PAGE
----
Wow, what an utterly brilliant weekend I had!
So much so, that I didn't want to leave, which resulted in my not getting back to London until gone 10pm last night.
I was in the Wild West erm... Country visiting Jenny M, who's a hotshot theatre director don't you know.
Summer, with it's deluge of open-air plays, and unfortunately rain, is her busiest time, so I thought I'd squeeze in a quick visit before she became too caught up in cider, musketeers and Canterbury tales!!
We also decided last minute to go and watch Calendar Girls, which was showing at a theatre nearby. It wasn't captioned, so I was a bit worried about hearing any of it, but we had amazing seats six rows from the front so was a little bit hopeful might get something, so we took the plunge and bought the tickets.
But then I came to my senses and remembered I was deaf! Deaf! Unable to hear!
And so instead I asked Jenny M to use her excellent contacts and see if she could get me a script to read along to.
She wasn't hopeful as apparently, theatre scripts are closely-guarded things and no one likes to part with theirs – and I remember The Girl That Can't Help Knit saying something similar, too.
But by some miracle, the crew had several non-closely guarded scripts and, as a result were happy to give me one to follow.
And what a difference it made!
OK, so it meant I was looking down more than up most of the time but without it, I would have been asleep in my seat within 10 minutes as a result of the exaggerated Northern accents.
To be fair though, it was still fabulous, funny and all in all, a bit of a tearjerker, with a recognisable, in a don’t-I-know-you-from-somewhere way, cast, including Madge from Neighbours, Inspector Monroe from The Bill, somebody's wife from Only Fools and Horses, Charlie Dimmock from Ground Force and Dennis Waterman's daughter!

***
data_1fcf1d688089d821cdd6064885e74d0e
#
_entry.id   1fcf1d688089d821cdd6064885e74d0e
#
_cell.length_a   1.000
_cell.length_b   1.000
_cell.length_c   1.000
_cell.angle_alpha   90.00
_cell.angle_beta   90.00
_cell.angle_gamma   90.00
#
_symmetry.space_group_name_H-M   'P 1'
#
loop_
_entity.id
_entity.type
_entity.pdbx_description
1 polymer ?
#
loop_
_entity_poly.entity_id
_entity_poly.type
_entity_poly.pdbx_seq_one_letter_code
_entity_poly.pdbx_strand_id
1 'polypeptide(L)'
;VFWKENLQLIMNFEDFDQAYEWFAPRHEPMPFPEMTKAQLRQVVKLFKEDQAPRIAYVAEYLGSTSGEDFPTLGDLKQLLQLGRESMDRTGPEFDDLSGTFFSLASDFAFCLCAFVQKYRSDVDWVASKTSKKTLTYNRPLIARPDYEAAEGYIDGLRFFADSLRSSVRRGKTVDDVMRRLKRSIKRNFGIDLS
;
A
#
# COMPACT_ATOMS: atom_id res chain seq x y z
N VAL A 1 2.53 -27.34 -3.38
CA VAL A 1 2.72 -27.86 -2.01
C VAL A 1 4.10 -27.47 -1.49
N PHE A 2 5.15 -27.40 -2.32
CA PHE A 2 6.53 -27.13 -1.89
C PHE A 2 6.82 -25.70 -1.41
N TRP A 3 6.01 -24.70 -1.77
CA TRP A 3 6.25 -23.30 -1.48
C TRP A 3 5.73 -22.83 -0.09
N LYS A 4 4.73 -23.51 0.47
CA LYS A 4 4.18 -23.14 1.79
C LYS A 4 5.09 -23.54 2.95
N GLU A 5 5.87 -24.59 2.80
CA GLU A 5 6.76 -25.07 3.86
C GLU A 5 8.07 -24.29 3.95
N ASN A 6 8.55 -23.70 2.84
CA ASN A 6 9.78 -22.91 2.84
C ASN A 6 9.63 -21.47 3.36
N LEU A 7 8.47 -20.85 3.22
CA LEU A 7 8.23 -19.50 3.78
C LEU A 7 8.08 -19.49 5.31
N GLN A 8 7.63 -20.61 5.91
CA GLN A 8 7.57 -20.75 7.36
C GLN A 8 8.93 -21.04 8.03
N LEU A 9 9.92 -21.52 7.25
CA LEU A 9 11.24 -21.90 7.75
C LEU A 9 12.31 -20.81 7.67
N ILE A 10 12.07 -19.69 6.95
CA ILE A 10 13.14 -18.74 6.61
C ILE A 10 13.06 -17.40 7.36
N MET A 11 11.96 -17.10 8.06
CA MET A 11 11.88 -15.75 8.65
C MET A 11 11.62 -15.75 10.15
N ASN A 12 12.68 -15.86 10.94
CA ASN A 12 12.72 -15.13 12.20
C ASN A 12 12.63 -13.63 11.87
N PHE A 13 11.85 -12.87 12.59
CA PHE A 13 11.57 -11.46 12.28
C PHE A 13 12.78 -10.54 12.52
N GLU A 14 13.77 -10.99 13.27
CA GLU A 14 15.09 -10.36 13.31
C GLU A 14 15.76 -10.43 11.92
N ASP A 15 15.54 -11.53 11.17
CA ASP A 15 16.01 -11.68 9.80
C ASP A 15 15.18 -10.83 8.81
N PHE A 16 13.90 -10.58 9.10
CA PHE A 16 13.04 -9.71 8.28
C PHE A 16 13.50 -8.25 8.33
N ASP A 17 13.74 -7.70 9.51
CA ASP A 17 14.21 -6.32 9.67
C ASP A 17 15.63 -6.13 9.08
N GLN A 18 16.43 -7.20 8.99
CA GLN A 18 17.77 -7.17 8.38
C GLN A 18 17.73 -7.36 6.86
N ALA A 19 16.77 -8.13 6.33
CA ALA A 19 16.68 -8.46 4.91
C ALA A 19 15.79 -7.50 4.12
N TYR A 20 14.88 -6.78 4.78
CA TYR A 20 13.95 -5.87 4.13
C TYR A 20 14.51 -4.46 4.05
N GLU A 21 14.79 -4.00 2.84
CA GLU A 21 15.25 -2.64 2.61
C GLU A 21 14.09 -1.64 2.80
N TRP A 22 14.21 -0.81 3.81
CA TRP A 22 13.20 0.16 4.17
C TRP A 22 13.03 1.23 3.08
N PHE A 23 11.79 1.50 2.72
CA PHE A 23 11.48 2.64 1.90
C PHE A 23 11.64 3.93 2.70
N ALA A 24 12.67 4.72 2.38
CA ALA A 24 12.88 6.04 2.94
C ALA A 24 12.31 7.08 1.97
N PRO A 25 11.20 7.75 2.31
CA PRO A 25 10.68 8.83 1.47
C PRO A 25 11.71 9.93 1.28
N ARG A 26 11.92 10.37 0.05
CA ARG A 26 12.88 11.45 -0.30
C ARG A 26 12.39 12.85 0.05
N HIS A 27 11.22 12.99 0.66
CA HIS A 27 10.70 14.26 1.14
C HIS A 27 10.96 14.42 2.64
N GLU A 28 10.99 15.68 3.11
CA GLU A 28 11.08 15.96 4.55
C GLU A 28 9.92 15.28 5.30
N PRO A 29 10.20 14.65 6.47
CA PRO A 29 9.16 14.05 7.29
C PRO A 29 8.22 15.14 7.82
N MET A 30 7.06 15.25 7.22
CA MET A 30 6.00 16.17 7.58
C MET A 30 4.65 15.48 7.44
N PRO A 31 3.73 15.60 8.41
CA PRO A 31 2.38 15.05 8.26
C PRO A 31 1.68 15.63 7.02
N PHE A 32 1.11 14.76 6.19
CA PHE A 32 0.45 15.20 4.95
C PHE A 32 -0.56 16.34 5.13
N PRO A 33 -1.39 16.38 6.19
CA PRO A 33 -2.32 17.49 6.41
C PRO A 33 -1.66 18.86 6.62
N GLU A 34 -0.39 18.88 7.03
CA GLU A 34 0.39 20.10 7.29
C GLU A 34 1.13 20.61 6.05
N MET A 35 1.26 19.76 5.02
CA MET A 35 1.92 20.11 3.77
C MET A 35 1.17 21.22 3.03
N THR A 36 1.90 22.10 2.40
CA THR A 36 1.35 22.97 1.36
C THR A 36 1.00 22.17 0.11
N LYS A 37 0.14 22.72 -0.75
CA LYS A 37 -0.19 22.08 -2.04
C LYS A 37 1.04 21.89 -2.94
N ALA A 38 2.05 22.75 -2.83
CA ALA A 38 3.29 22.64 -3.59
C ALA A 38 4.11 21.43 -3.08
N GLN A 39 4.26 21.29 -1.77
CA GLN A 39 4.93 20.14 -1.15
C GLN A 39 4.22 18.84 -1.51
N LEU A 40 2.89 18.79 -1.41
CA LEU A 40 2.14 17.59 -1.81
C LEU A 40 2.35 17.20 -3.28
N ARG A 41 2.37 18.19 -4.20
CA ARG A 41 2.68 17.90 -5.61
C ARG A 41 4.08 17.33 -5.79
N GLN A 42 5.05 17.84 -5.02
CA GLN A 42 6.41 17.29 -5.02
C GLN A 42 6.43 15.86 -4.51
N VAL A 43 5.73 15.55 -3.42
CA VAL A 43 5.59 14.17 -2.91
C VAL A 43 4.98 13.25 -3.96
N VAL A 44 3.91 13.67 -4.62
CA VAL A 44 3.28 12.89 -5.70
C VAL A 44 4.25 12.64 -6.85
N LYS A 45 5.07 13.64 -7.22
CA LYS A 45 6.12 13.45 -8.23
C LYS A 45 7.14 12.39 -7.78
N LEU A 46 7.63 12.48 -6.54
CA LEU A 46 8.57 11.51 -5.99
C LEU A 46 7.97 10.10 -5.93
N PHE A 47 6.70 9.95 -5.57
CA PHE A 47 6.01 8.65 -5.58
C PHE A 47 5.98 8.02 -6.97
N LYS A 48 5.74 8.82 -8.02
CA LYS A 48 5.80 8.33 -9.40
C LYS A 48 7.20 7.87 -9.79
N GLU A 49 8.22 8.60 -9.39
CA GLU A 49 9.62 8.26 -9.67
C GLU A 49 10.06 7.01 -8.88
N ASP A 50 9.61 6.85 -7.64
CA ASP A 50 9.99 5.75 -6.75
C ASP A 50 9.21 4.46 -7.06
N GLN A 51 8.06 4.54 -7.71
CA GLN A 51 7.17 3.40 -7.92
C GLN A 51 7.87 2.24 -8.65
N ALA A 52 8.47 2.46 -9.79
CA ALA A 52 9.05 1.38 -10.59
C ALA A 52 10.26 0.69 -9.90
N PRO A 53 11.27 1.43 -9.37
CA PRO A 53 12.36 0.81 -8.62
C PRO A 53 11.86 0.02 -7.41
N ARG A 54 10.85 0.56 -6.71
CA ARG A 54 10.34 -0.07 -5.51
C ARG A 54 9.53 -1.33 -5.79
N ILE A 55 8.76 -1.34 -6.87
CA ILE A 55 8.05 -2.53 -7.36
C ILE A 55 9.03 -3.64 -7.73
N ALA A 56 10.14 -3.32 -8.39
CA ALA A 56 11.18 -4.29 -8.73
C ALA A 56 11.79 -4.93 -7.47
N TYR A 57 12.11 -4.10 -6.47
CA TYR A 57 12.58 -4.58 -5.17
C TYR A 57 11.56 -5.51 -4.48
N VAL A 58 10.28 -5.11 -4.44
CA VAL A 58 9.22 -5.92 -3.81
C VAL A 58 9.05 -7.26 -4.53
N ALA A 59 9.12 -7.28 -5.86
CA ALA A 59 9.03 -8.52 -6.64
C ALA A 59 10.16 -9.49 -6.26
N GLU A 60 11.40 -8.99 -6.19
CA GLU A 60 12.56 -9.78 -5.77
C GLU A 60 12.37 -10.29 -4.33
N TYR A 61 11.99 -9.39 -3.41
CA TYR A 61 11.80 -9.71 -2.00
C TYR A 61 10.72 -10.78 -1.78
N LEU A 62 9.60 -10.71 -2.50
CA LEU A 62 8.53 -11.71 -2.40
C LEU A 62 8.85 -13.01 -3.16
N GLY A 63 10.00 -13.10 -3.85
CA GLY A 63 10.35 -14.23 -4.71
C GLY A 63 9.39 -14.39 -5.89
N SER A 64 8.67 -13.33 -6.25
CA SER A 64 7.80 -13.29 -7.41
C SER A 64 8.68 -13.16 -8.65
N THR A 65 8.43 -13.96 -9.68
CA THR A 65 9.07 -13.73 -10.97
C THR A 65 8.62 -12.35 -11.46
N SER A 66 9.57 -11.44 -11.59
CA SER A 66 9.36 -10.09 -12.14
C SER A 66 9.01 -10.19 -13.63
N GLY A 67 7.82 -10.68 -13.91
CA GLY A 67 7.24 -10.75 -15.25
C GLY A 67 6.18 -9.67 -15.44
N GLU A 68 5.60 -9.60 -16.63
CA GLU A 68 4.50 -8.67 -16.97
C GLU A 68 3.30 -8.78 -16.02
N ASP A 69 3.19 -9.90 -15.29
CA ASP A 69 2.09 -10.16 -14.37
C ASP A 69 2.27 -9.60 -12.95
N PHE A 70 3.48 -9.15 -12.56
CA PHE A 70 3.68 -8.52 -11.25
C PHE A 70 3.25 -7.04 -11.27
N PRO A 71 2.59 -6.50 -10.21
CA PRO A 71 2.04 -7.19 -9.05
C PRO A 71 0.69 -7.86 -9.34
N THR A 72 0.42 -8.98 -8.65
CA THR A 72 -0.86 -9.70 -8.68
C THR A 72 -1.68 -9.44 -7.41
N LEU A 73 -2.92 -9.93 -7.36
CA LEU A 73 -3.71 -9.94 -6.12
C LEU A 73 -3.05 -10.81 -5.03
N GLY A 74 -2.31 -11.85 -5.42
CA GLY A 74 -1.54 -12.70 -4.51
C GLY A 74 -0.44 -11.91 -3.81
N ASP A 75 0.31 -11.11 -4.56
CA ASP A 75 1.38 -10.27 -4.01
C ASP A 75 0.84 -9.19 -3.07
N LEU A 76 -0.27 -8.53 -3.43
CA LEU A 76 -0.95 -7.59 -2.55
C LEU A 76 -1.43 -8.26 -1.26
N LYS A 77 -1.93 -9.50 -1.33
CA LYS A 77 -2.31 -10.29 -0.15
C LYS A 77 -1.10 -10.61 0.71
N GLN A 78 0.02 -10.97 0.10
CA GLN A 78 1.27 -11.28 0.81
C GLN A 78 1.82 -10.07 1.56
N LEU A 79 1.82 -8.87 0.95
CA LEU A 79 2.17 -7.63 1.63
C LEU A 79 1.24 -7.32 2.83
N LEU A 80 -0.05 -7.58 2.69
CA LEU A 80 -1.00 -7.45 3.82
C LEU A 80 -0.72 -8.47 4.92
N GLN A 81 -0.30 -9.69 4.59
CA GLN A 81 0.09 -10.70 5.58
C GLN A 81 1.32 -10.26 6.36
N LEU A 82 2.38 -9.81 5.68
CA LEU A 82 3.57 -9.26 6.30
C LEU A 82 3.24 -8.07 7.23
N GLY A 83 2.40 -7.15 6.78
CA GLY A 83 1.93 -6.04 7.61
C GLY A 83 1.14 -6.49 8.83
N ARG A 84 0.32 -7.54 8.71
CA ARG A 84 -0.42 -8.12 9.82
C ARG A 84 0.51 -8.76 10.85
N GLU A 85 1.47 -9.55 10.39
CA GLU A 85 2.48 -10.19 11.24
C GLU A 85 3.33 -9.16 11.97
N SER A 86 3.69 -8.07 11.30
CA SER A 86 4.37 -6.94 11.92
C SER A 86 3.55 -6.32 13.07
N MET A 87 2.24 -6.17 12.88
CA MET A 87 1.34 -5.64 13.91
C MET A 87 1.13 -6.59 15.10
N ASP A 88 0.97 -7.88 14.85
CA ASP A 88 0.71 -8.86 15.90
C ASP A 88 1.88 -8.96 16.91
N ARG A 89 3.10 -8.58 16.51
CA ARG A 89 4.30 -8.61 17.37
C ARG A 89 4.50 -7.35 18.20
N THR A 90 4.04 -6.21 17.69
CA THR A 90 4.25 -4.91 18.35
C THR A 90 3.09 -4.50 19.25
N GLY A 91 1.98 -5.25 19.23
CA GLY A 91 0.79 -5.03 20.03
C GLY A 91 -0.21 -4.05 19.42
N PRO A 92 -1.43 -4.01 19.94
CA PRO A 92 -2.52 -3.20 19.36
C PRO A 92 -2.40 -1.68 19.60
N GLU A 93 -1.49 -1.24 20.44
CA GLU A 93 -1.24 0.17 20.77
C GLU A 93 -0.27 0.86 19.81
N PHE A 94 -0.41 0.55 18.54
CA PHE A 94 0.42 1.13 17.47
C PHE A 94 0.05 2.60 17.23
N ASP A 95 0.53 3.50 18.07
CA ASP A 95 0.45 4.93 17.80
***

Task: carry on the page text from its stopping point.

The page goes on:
And when wandering around backstage afterwards, bumping into them, they all seemed rather lovely, too.
It did get me thinking though, I wonder if other deaf people would be happy to read along to a personal script in the event of subtitles not being available – I know I would always jump at the chance. And if they were, would the theatre companies consider having a couple of scripts spare that, on request could be loaned out with a deposit for the evening?
It would be amazing if this could happen. I could go to the theatre every night, instead of whenever Stagetext is there.
Don't get me wrong though, Stagetext is still royalty to me, but after finding out just how much time and energy goes into Stagetext’s attendances at performances, I'm not surprised it isn't able to do more.
So isn't this a lovely back-up plan?
What do you think?
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